Election Reflections, 2016 (Part 1)By Russell Arben Fox for FRONT PORCH REPUBLIC
[Cross-posted to In Medias Res]
With the exception of one big think piece on our almost-certainly-soon-to-be-POTUS, Hillary Clinton, I’ve been quiet this presidential election. I think that’s because, in the midst of all the outrageousness and gutter talk, all the hysteria and invective, all the anger and angst, I usually haven’t felt particularly worried. That feeling of reflective calm has increased over the past week or so–it’s not that I feel good about what tomorrow will bring, but I’m not particularly anxious about it. Here’s why, I think.
1) I’ve never really been convinced by any of the downright-apocalyptic talk we’ve seen this election. Not that I haven’t worried about it; ramping up political disagreements to the point where both sides see the other as a world-historical threat to one’s life, freedom, family, faith, future, and civilization itself simply isn’t healthy; it makes respectful disagreement, and really any kind of civil discourse that much harder to maintain. But that’s the sort of civic unhealthiness we’ve unfortunately had to endure for a couple of decades now. I can recall (as can many of you) the furious invocations of moral Armageddon from Newt Gingrich and the First Things crowd during Bill Clinton’s sordid–but for all that, not too shabby–eight years in office; I can also recall the shoe being on the other foot, and many of my fellow leftists and liberals talking about how George W. Bush’s re-election was nothing less than the end of the republic and the beginnings of an imperialist theocracy (which I guess didn’t take, somehow). It is now routine for folks on the left to believe that the white Evangelical Protestant minority in our nation wants nothing more than to round up all the Mexicans, Muslims, and gays in America, and force them all into internment camps, and for folks on the right to believe that the college-educated agnostic minority in our nation wants nothing more than to round up all home-schooled children in America, and subject them to sex change operations. I’m sorry, my friends, but that’s nonsense, all of it. The government of the United States of America is suffering from several slow-motion catastrophes, in the form of congressional dysfunction, party insularity and corruption, executive overreach, meritocracy-driven divisiveness, and an addiction to kludgey work-around solutions that have little democratic legitimacy and even less rational sense. Neither Clinton nor Trump are the climax of these many bad developments; they’re both symptoms, that’s all.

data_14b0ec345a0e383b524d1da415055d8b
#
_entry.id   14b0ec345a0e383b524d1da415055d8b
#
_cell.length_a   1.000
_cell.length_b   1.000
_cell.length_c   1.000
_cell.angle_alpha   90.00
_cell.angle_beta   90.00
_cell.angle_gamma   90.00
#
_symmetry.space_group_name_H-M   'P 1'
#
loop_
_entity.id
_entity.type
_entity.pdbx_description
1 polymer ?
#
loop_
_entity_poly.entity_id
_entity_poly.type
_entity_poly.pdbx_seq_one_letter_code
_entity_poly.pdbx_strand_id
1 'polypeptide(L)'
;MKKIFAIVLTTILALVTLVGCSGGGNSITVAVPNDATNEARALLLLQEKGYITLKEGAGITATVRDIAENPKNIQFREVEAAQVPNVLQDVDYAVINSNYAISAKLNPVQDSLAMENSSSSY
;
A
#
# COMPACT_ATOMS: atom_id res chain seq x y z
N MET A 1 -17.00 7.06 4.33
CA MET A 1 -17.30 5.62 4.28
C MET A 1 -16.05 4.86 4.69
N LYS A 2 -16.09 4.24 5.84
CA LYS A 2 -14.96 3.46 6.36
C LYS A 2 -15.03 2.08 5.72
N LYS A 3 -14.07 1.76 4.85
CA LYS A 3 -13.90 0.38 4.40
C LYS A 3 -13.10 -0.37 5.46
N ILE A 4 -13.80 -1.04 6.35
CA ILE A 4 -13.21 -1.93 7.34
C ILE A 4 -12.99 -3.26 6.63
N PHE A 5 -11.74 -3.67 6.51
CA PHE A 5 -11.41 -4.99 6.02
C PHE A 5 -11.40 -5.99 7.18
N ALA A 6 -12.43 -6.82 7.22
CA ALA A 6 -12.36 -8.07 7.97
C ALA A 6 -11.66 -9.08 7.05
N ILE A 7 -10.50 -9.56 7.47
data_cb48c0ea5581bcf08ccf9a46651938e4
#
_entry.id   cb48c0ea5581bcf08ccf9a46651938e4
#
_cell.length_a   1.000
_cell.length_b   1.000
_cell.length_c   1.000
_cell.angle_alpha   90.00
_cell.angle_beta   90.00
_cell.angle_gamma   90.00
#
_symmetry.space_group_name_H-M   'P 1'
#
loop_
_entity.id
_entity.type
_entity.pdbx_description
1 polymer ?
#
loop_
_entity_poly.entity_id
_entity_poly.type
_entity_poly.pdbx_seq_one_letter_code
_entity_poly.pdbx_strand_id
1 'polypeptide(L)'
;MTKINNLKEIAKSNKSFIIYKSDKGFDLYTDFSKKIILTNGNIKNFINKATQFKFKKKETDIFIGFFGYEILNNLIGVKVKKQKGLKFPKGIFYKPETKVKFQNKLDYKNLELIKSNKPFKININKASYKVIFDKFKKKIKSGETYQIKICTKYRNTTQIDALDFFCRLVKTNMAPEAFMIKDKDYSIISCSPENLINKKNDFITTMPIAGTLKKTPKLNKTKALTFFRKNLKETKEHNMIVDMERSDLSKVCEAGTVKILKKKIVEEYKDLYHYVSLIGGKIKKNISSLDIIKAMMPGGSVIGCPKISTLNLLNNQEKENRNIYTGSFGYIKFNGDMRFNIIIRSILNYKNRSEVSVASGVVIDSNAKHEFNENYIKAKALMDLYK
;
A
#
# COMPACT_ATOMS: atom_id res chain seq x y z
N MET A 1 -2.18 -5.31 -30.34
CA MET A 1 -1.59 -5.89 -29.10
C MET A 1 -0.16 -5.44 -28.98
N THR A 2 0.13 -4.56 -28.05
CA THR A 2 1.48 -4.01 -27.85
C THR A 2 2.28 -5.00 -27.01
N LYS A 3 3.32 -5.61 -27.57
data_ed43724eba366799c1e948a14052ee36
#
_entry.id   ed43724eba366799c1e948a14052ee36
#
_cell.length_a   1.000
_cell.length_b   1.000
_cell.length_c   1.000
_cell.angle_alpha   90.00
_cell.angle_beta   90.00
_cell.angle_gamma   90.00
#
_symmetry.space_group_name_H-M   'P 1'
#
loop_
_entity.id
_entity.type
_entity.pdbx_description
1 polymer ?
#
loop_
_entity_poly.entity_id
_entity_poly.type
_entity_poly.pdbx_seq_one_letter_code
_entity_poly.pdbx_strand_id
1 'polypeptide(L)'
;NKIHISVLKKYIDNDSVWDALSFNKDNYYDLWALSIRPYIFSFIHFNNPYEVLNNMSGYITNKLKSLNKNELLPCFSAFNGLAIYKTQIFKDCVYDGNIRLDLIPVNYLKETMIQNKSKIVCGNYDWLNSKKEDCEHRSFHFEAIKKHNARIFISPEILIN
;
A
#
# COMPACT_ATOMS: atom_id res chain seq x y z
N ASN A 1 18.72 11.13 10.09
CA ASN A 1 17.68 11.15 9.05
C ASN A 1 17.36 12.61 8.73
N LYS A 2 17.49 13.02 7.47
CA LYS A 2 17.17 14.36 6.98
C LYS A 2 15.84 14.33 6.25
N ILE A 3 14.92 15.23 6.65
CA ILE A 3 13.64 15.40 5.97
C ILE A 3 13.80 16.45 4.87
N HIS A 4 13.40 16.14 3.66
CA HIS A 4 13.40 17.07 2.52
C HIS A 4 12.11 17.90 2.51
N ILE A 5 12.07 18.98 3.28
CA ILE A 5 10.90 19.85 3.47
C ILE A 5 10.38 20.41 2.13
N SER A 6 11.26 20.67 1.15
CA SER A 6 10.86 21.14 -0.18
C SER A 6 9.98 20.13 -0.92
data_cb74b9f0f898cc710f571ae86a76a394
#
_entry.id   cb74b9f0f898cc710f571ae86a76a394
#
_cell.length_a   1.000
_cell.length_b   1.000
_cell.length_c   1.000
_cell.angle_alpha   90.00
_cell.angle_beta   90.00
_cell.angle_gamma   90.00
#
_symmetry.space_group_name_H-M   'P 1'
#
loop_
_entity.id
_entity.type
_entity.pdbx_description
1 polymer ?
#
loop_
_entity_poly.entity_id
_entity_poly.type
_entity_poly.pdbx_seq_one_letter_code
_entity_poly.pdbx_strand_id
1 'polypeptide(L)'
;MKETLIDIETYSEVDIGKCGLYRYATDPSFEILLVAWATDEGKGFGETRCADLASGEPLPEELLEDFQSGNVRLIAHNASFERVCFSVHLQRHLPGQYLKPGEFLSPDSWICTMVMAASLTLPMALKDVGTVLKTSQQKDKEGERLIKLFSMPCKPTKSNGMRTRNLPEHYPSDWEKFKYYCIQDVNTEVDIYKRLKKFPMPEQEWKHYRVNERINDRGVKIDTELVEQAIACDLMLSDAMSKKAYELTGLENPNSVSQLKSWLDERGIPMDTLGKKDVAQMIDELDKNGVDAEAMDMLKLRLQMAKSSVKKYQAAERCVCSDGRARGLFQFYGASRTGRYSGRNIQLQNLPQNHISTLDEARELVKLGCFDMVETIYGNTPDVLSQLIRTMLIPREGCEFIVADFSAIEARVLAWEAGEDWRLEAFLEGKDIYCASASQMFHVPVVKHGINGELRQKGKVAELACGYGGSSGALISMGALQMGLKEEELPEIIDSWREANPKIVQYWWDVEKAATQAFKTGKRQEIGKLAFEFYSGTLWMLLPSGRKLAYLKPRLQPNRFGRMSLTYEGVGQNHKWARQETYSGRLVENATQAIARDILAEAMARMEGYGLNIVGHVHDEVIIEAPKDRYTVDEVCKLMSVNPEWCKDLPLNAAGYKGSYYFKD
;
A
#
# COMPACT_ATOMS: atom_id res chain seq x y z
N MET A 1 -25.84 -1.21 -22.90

2) Which isn’t, by the way, some milquetoast, High Broderistic sigh about how “both sides do it.” They both do, of course, but the burden of the incivility and anti-democratic fury this year is absolutely on the Trump side. Clinton may well be–even when one tries to be as sympathetic as possible to her record and point of view as possible–an unimaginative, unethical, condescending creature of an elite, statist, progressive political machine, but she’s at least serious and predictable, and at least appears to genuinely respect the institutions she wishes to direct toward what she conceives as the public good, while Trump is none of the above, and apparently has no sense of what would be good for the public whatsoever, and probably wouldn’t have any interest in achieving such good ends even if he did. Hence the paranoia from so many of my friends about the polls: America’s about to elect a sexist, ignorant bully and a hot-tempered Know-Nothing to the presidency! That paranoia is also misplaced; we’re not. Sure, data can be read wildly wrong (just ask the Bright Young Things surrounding Romney in 2012, for example), but in all honesty, even if the FBI had indicted Clinton in for something having to do with her endlessly hapless e-mail behavior, as opposed to just letting her off with a warning, she still would be a favorite tomorrow, because being part of the Establishment means, well, knowing how to campaign, which is something Trump clearly never thought he needed to learn.
3) You want specific predictions? Okay, here: